The Feast of the Universal Exaltation of the Precious and Life-Giving Cross is one of the twelve Great Feasts of the Church, and is celebrated on September 14. It commemorates the finding of the True Cross of our Lord and Savior Jesus Christ by Saint Helen, and also celebrates how an instrument of a shameful death ultimately became an instrument of salvation and eternal life.
Preparing for the start of the Sunday School year, we created a small printable package for an introductory lesson on the Feast. It can be used in conjuction with a previous page on the Holy Cross that we created during Great Lent. Both this and our previous page contain printable activities and fun interactive ideas for a lesson on the Cross of our Lord.
Click HERE to go to our previous Holy Cross page.
The discovery of the Life-Creating Cross occurred in the early 4th century, AD 325. The Emperor Constantine sent his pious elderly mother, Saint Helen, to Jerusalem, with a letter for the Patriarch of Jerusalem, Saint Macarius. She was searching for the site of the Holy Sepulchre and of the Cross of Christ. After a long investigation, Saint Helen discovered the precious Cross.
According to tradition, she reached the site by following the scent of sweet basil (Vasilikos, royal, belonging to a King), an aromatic plant that had grown over the spot where the Cross was buried. The Cross was found together with the crosses of the two thieves who were crucified with our Lord, and Saint Helen could not tell which of the three crosses was the True Cross of Christ. Patriarch Macarius touched a dying woman with each of the three crosses. Nothing happened with the first two crosses. When he touched her with the third cross, she was healed immediately. Thus, the True Cross of Christ was identified. In another version of the story, a dead man was resurrected when St. Macarius placed the Holy Cross on his body.
Patriarch Macarius climbed on the pulpit and lifted up the Cross. Saint Helen, her court, and the large crowd who had gathered venerated the Cross crying out “Lord have mercy”. In this way, the celebration of the Exaltation of the Cross was established.
Also commemorated on that day is another historical event that occurred almost three centuries later: in AD 628 another pious Byzantine Emperor, Heraclius, defeated the Persians who had captured the Precious Cross and the Patriarch of Jerusalem for fourteen years. After the retake of the Precious Cross, Emperor Heraclius and Patriarch Zacharias of Jerusalem had another glorious procession for the Exaltation of the Holy Cross.
On the day of the Feast, a special service is held. The Cross, standing on a field of sweet basil sprigs, is taken in solemn procession through the church while the Troparion (hymn) of the Feast is being chanted. The priest then takes the Cross and offers petitions facing the four directions of the compass. This represents the universal nature of the life-giving sacrifice of Christ upon the Cross. The priest raises and lowers the cross, and the people respond by chanting “Lord have mercy”. At the end of the service, the people venerate the cross and receive sprigs of basil from the priest.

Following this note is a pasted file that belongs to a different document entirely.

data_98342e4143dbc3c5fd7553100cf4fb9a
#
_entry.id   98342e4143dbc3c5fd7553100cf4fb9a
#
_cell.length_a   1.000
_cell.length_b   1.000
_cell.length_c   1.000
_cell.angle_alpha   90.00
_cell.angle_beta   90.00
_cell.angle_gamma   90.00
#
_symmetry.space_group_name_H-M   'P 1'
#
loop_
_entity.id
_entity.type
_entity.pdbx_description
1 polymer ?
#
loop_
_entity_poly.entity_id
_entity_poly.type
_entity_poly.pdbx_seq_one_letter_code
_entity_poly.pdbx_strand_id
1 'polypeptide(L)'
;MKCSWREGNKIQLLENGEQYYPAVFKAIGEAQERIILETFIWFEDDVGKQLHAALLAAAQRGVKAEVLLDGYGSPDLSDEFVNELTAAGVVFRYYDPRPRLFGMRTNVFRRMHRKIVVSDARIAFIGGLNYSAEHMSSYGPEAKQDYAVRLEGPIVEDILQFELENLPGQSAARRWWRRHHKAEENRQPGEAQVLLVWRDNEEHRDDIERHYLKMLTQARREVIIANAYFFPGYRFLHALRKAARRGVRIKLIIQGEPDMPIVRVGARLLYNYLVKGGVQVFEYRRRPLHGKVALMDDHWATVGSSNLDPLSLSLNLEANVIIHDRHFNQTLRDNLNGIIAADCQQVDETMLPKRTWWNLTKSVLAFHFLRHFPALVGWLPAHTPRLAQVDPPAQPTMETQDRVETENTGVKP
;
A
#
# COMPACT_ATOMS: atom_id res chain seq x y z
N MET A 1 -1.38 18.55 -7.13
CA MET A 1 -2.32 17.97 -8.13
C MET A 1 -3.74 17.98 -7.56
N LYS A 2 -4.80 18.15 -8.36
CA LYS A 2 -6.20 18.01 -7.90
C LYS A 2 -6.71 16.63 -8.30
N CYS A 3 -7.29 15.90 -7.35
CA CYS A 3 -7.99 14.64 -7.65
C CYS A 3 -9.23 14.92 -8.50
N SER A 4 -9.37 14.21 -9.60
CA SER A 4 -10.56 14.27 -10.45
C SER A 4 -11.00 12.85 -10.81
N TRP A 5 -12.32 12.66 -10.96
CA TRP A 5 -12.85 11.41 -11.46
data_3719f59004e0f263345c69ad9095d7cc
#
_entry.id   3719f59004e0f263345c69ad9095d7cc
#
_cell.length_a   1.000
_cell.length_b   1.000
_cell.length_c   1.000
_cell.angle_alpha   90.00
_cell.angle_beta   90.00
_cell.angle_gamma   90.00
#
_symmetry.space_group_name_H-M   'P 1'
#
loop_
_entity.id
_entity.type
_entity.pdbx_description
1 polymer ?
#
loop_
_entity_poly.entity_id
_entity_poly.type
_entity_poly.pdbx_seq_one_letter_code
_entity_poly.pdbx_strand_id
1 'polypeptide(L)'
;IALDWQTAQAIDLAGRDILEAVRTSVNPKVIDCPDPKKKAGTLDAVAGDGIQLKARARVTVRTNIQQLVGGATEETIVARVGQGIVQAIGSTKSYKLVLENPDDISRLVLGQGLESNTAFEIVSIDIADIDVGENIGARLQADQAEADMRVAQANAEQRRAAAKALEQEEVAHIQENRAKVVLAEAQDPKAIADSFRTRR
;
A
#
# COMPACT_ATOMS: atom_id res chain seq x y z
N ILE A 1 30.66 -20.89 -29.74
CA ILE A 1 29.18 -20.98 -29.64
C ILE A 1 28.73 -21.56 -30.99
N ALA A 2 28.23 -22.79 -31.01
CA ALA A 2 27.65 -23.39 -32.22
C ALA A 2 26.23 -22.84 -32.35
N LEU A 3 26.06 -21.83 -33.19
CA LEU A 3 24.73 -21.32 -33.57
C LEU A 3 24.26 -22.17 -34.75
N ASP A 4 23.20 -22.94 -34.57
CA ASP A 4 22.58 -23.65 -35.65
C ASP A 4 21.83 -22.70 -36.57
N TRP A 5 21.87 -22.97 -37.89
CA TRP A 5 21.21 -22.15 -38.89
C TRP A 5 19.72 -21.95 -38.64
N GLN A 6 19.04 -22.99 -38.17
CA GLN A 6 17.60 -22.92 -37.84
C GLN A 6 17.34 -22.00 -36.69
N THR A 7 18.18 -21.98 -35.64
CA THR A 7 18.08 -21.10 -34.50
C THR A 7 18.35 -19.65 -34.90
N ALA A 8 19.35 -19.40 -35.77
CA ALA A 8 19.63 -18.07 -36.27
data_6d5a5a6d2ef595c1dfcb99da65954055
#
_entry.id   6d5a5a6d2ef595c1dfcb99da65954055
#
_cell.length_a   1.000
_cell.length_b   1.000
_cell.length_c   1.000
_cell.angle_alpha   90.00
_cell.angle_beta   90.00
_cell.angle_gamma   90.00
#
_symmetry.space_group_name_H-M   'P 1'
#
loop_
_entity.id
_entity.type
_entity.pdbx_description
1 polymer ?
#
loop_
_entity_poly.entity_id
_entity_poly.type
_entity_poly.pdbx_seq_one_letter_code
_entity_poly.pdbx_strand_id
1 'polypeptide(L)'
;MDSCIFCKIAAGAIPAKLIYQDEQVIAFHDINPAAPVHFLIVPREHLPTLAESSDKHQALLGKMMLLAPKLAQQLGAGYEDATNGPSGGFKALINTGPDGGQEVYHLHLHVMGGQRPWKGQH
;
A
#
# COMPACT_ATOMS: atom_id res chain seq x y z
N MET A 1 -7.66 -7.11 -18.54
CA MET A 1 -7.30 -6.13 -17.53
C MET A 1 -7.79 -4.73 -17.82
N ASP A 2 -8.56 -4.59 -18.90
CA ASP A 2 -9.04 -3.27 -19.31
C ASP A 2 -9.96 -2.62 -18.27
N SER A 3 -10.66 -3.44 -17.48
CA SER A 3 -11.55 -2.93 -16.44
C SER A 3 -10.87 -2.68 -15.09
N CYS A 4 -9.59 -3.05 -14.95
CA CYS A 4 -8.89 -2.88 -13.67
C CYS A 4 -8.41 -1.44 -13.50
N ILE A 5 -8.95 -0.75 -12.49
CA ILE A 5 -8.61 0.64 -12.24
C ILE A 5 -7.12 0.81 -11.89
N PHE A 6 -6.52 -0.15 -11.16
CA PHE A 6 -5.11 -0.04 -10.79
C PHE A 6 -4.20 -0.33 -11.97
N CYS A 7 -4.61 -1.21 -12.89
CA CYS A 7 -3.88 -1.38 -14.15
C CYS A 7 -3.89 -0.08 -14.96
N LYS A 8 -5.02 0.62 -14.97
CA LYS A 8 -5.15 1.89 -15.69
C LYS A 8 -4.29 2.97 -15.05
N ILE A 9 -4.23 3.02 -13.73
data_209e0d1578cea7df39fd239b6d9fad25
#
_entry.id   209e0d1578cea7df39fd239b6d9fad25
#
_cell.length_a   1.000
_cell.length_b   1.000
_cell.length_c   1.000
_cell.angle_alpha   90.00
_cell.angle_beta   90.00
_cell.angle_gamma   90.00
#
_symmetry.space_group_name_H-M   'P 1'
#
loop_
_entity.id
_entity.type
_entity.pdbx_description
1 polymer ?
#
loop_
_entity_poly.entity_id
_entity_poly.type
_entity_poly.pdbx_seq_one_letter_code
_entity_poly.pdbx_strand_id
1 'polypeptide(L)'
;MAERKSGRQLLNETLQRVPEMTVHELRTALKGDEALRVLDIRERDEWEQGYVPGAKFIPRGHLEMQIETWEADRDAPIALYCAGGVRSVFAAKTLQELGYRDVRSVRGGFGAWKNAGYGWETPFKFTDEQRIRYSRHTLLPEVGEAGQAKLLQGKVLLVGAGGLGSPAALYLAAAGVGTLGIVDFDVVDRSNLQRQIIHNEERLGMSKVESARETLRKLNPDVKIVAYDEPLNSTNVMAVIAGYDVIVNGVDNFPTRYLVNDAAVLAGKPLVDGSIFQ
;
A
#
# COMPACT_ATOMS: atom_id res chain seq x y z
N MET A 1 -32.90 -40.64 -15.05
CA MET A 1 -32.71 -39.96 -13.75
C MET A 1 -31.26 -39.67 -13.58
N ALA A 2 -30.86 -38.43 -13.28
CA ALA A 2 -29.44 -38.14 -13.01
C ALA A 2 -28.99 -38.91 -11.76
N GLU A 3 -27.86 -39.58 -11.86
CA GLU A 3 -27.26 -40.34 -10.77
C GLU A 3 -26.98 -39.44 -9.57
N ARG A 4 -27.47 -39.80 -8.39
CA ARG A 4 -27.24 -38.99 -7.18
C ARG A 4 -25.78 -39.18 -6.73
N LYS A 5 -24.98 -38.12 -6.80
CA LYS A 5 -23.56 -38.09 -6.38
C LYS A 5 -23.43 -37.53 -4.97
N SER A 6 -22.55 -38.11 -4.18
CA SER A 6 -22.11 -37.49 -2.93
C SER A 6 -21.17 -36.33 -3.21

The day of the Feast is similar to Holy Friday with a strict fast. The Gospel readings refer to the Lord’s Passion.
In anticipation of the Feast of the Holy Cross, it is a tradition to plant sweet basil, sometime during the previous spring, so that by the Feast of the Holy Cross the plant will have enough sprigs to bring over to the church for blessing.
Another tradition with the blessed basil sprigs is to prepare leavening (prozymi) in order to make the prosphoron (see also Preparing the Gifts) and homemade bread.
19th century Russian icon, Public domain via Wikimedia Commons
In the center of the icon we can see St Macarius, on the pulpit, holding the True Cross of Christ ‘with fear and trembling’. On the right, and at a lower level, there is the Empress Saint Helen facing the Cross and motioning in petition. A smaller or larger group of clergy and lay people is also shown, depending on the icon. They are all attending the magnificent event. In some variations of the icon, on the left side, there is also the glorious Church of the Resurrection, constructed ten years later. In other variations, on the right side of the icon, we can see the miraculously resurrected man in his bed.
Troparion of the Feast (Tone 1)
O Lord, save Thy people, and bless Thine inheritance. Grant victories to the Orthodox Christians over their adversaries; and by virtue of Thy Cross, preserve Thy habitation.
Kontakion of the Feast (Tone 4)
As Thou wast voluntarily crucified for our sake, grant mercy to those who are called by Thy Name; make all Orthodox Christians glad by Thy power, granting them victories over their adversaries, by bestowing on them the invincible trophy, Thy weapon of peace.
The Exaltation of the Cross – Exploring the Feasts of the Orthodox Christian Church, video by the Greek Orthodox Archdiocese of America:
- The Universal Exaltation of the Precious and Life-Giving Cross, online article by the Orthodox Church in America.
- The Elevation of the Venerable and Life-Giving Cross, online article by the Greek Orthodox Archdiocese of America.
Special thanks to the Department of Religious Education of the Greek Orthodox Archdiocese of America for allowing us to embed their video into our web page.
Scrapbooking paper used in the illustrations: